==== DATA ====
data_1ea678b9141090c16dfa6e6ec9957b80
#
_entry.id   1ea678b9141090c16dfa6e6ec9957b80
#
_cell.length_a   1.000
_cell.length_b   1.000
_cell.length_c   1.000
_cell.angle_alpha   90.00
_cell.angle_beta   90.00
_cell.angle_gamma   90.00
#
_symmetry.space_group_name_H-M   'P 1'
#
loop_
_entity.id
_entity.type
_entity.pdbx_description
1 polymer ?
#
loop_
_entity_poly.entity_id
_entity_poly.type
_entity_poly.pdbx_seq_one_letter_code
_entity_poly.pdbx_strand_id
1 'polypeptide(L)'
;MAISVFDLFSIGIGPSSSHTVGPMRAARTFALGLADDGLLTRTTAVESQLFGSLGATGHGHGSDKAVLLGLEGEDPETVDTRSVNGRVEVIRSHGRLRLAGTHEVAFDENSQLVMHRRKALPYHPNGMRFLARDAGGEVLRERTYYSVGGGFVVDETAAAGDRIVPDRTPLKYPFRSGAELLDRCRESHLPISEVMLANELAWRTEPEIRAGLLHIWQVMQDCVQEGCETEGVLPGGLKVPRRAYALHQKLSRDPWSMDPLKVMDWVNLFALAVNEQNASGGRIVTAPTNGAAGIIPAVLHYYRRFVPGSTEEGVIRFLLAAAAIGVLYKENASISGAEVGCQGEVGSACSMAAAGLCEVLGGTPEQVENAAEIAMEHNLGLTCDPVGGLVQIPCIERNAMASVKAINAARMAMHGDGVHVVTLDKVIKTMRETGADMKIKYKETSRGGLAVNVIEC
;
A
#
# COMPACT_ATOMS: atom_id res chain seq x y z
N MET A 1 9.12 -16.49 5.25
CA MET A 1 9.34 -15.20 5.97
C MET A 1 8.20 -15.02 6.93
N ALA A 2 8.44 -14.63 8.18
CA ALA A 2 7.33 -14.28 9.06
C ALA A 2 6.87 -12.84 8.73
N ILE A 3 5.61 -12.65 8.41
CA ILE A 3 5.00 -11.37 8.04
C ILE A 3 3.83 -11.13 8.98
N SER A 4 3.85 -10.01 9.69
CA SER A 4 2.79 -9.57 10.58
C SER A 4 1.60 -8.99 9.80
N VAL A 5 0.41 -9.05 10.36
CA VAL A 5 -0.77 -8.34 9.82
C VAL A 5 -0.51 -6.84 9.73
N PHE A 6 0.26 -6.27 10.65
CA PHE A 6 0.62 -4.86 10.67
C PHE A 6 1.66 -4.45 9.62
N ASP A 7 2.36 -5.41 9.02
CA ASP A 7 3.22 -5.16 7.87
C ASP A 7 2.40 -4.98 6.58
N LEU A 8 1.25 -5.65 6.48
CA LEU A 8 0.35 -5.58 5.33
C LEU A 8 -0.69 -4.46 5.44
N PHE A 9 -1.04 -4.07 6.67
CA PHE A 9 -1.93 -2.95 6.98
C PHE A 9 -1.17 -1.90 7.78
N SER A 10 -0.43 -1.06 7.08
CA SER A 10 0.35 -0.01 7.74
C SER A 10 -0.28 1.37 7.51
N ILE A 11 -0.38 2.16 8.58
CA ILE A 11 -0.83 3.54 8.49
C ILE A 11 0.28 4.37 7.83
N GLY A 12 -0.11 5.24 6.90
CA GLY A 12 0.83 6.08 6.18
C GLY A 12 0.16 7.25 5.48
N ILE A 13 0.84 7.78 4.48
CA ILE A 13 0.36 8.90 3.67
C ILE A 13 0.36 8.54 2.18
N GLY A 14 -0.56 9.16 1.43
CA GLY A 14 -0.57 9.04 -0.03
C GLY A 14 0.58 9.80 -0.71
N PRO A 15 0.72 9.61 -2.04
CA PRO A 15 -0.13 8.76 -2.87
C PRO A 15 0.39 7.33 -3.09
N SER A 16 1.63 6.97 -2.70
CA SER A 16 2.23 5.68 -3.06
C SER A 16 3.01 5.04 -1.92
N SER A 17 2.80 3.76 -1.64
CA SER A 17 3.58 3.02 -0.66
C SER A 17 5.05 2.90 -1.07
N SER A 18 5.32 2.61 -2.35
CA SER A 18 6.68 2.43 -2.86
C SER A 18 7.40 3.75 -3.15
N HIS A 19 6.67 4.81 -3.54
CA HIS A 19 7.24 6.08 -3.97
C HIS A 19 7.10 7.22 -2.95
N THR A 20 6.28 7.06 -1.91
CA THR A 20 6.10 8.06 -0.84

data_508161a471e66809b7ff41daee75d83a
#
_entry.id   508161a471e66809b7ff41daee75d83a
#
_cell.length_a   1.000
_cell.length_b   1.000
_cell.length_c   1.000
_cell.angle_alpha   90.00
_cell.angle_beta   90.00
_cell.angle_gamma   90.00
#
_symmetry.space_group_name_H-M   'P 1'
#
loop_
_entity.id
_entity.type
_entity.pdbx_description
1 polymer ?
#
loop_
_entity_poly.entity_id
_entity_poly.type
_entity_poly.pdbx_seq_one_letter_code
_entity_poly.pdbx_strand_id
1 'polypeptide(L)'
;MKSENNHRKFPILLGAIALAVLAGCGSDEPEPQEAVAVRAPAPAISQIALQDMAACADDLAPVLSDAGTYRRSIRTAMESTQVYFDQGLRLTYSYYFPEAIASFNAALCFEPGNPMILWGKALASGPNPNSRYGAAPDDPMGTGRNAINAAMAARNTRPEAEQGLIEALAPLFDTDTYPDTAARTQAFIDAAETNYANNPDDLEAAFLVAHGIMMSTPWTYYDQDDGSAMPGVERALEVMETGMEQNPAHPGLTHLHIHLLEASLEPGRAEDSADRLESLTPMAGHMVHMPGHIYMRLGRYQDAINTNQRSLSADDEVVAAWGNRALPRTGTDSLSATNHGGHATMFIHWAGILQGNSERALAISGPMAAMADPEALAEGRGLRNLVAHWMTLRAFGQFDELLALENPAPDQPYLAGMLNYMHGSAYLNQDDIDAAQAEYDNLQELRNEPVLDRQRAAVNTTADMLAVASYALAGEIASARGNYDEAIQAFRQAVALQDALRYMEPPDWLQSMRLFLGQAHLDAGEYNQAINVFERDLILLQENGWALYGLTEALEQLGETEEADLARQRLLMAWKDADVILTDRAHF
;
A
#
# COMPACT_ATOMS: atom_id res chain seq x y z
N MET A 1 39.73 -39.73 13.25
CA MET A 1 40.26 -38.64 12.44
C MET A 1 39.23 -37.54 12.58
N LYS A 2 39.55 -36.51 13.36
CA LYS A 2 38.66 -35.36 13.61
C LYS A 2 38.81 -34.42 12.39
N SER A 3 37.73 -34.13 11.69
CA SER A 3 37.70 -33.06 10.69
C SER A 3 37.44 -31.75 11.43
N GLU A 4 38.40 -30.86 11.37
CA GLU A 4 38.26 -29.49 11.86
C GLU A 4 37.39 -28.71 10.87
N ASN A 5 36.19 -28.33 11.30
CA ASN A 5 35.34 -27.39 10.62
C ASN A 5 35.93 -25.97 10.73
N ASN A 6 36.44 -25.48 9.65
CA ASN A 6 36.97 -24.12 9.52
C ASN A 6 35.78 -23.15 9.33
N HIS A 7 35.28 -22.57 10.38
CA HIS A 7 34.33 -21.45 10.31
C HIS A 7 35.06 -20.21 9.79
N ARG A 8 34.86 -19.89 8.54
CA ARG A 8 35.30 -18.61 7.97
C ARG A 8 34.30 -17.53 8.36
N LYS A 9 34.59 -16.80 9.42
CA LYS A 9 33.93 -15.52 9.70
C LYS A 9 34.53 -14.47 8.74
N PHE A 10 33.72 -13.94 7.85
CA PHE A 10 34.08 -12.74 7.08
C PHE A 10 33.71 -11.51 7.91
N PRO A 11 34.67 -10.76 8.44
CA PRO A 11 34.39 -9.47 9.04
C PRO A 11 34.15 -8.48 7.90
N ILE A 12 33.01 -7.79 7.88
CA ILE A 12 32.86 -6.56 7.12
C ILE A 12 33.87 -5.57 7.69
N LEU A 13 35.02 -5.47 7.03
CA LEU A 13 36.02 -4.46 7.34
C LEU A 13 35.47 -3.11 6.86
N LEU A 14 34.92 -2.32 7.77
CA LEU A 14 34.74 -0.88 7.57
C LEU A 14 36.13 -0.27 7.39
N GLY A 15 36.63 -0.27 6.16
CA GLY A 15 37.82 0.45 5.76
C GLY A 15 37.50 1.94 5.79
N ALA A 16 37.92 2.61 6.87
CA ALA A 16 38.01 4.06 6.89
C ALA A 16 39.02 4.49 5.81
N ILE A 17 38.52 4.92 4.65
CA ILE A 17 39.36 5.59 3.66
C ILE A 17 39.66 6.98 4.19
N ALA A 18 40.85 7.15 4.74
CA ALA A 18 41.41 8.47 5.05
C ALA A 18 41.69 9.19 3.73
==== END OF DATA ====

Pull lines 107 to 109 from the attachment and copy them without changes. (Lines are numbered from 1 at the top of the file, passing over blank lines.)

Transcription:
1 polymer ?
#
loop_